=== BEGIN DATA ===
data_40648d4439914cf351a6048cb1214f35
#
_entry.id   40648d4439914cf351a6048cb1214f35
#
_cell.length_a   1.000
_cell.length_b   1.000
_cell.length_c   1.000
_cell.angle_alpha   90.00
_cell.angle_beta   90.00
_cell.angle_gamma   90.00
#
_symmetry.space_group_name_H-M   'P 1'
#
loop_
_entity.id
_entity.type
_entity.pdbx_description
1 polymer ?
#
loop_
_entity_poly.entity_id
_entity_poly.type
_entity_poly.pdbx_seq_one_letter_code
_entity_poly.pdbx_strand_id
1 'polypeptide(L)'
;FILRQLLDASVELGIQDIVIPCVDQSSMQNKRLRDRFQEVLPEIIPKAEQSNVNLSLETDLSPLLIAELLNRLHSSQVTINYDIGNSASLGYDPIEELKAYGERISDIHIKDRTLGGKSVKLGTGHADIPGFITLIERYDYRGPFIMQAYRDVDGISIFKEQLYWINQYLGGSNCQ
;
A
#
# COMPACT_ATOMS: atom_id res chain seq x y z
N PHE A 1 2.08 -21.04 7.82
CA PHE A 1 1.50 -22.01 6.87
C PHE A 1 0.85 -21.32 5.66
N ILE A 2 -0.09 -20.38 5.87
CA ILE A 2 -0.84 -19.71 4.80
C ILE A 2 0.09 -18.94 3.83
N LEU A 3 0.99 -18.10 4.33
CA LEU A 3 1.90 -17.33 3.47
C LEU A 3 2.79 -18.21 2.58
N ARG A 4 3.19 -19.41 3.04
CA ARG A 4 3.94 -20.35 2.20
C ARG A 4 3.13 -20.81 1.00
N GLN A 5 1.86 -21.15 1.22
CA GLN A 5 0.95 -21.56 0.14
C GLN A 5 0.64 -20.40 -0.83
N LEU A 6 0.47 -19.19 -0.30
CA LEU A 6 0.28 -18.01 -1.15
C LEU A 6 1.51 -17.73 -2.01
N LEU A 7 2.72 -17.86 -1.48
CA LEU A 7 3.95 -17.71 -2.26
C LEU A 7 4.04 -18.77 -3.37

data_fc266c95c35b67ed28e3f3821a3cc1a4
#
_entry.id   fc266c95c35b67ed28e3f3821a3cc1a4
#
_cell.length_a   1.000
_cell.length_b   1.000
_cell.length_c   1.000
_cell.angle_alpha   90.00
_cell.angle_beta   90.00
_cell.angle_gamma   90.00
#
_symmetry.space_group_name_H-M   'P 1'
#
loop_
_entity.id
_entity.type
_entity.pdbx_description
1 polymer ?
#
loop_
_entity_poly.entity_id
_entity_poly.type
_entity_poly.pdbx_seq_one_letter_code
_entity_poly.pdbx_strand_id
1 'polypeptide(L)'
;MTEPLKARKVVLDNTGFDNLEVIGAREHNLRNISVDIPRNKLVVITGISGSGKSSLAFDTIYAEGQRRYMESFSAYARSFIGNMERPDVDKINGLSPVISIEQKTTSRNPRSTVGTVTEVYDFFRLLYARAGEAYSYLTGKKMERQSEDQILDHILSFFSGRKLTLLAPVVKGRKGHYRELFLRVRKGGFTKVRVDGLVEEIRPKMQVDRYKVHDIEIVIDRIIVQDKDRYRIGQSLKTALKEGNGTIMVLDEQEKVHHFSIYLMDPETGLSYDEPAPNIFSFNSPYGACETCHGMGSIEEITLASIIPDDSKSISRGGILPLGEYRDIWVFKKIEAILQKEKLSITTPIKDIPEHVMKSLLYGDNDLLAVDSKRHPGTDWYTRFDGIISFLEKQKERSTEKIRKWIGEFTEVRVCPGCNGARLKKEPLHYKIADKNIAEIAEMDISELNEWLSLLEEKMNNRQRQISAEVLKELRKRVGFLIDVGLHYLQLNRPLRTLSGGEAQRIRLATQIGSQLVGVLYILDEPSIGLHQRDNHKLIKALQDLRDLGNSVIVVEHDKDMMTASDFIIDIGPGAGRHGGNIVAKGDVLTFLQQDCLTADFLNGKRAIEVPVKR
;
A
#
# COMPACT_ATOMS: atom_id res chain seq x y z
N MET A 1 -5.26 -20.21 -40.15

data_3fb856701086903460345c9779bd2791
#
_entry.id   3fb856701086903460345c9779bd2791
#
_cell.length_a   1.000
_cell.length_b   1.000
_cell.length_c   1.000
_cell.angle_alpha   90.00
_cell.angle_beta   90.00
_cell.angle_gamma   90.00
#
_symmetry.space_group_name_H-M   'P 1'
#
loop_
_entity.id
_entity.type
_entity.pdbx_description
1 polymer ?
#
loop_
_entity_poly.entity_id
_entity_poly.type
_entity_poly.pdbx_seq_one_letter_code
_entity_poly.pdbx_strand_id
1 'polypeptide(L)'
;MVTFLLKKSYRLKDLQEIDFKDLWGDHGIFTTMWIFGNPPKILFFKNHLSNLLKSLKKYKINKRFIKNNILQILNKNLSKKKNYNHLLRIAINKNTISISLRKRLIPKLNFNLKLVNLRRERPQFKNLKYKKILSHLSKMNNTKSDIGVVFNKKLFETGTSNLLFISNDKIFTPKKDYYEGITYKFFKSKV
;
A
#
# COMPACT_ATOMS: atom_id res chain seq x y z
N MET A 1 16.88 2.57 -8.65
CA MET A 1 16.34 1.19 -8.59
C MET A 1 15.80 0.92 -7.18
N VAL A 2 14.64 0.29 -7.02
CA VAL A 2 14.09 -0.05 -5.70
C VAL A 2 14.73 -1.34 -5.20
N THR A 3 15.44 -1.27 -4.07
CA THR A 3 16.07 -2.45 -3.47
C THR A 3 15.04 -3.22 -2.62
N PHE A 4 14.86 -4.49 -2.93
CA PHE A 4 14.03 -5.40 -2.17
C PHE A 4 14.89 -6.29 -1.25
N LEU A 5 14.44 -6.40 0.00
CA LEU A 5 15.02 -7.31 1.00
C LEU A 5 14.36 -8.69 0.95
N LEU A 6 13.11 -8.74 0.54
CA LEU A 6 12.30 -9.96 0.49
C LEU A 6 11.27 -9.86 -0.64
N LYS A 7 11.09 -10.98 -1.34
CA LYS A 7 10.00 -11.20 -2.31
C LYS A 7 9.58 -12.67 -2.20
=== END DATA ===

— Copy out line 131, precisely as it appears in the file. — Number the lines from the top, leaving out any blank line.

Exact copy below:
N LYS A 7 11.09 -10.98 -1.34